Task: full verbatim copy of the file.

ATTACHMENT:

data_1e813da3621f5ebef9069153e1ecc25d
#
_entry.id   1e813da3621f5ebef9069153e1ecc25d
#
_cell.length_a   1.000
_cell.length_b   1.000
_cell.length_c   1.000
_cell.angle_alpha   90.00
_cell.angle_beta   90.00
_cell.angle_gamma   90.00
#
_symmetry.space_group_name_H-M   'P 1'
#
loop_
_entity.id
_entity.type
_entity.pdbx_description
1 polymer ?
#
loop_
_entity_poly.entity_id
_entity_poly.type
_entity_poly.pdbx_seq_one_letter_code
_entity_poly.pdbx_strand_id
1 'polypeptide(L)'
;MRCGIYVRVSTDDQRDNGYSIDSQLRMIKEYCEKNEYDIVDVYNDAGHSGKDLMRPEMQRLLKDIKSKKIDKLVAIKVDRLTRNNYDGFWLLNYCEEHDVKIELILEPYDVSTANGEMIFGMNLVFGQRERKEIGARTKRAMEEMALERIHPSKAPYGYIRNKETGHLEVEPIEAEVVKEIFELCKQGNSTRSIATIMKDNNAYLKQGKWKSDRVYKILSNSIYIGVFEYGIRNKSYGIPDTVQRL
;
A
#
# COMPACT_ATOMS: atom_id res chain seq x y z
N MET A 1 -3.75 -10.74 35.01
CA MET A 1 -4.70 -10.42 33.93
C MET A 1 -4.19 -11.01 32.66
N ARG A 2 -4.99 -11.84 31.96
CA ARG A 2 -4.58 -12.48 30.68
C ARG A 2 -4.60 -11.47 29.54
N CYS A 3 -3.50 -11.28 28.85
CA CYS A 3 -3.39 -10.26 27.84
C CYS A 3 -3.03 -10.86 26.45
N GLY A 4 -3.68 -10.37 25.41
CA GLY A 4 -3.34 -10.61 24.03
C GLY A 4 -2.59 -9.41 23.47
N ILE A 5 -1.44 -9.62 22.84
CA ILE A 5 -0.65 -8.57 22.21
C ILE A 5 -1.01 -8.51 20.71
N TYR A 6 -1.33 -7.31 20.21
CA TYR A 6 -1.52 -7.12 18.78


data_1e813da3621f5ebef9069153e1ecc25d
#
_entry.id   1e813da3621f5ebef9069153e1ecc25d
#
_cell.length_a   1.000
_cell.length_b   1.000
_cell.length_c   1.000
_cell.angle_alpha   90.00
_cell.angle_beta   90.00
_cell.angle_gamma   90.00
#
_symmetry.space_group_name_H-M   'P 1'
#
loop_
_entity.id
_entity.type
_entity.pdbx_description
1 polymer ?
#
loop_
_entity_poly.entity_id
_entity_poly.type
_entity_poly.pdbx_seq_one_letter_code
_entity_poly.pdbx_strand_id
1 'polypeptide(L)'
;MRCGIYVRVSTDDQRDNGYSIDSQLRMIKEYCEKNEYDIVDVYNDAGHSGKDLMRPEMQRLLKDIKSKKIDKLVAIKVDRLTRNNYDGFWLLNYCEEHDVKIELILEPYDVSTANGEMIFGMNLVFGQRERKEIGARTKRAMEEMALERIHPSKAPYGYIRNKETGHLEVEPIEAEVVKEIFELCKQGNSTRSIATIMKDNNAYLKQGKWKSDRVYKILSNSIYIGVFEYGIRNKSYGIPDTVQRL
;
A
#
# COMPACT_ATOMS: atom_id res chain seq x y z
N MET A 1 -3.75 -10.74 35.01
CA MET A 1 -4.70 -10.42 33.93
C MET A 1 -4.19 -11.01 32.66
N ARG A 2 -4.99 -11.84 31.96
CA ARG A 2 -4.58 -12.48 30.68
C ARG A 2 -4.60 -11.47 29.54
N CYS A 3 -3.50 -11.28 28.85
CA CYS A 3 -3.39 -10.26 27.84
C CYS A 3 -3.03 -10.86 26.45
N GLY A 4 -3.68 -10.37 25.41
CA GLY A 4 -3.34 -10.61 24.03
C GLY A 4 -2.59 -9.41 23.47
N ILE A 5 -1.44 -9.62 22.84
CA ILE A 5 -0.65 -8.57 22.21
C ILE A 5 -1.01 -8.51 20.71
N TYR A 6 -1.33 -7.31 20.21
CA TYR A 6 -1.52 -7.12 18.78